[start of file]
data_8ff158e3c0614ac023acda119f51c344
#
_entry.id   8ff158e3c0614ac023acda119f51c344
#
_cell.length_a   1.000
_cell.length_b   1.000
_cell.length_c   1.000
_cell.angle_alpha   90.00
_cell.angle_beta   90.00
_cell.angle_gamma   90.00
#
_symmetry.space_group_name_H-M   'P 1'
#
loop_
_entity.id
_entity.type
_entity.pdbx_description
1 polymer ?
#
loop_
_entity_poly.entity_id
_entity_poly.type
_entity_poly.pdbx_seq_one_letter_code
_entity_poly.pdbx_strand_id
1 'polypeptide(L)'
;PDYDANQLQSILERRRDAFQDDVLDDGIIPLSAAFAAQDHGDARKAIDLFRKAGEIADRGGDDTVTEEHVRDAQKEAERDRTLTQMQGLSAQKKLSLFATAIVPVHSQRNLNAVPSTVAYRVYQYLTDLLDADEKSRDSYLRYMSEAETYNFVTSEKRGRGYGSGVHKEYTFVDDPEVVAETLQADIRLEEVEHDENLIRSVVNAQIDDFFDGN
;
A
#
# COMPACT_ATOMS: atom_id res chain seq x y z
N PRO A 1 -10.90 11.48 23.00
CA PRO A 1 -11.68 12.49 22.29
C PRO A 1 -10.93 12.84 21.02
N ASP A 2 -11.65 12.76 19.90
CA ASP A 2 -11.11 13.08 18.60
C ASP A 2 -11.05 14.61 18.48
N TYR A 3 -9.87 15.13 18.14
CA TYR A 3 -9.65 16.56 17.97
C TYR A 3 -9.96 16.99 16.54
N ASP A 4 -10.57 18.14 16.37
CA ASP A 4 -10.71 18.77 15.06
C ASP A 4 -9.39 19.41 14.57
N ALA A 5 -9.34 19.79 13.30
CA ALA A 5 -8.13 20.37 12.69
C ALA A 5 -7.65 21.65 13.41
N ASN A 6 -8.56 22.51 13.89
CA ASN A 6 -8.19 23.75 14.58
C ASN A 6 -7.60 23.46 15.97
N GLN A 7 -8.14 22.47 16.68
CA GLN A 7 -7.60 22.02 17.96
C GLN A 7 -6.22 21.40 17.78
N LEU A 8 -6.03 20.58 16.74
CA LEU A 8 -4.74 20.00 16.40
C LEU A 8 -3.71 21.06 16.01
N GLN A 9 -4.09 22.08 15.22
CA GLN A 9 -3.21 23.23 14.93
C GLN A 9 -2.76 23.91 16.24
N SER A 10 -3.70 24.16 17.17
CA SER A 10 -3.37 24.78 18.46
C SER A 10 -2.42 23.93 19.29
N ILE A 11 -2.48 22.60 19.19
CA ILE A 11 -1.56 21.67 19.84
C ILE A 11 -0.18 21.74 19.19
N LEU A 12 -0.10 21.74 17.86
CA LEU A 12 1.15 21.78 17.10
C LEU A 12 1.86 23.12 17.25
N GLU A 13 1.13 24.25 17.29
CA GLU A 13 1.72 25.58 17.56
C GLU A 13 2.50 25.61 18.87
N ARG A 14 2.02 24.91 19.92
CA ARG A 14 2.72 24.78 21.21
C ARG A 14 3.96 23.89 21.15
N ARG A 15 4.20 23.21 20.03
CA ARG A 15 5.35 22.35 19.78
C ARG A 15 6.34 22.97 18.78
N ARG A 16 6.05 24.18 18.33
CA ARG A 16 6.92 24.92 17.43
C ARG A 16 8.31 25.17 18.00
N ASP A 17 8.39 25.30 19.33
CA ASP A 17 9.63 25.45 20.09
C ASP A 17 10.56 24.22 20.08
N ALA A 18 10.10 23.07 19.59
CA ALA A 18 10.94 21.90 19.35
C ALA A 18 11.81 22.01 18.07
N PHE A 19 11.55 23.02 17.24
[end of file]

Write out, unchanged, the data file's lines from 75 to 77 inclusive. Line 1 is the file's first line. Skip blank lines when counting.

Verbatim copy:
C ARG A 15 6.34 22.97 18.78
N ARG A 16 6.05 24.18 18.33
CA ARG A 16 6.92 24.92 17.43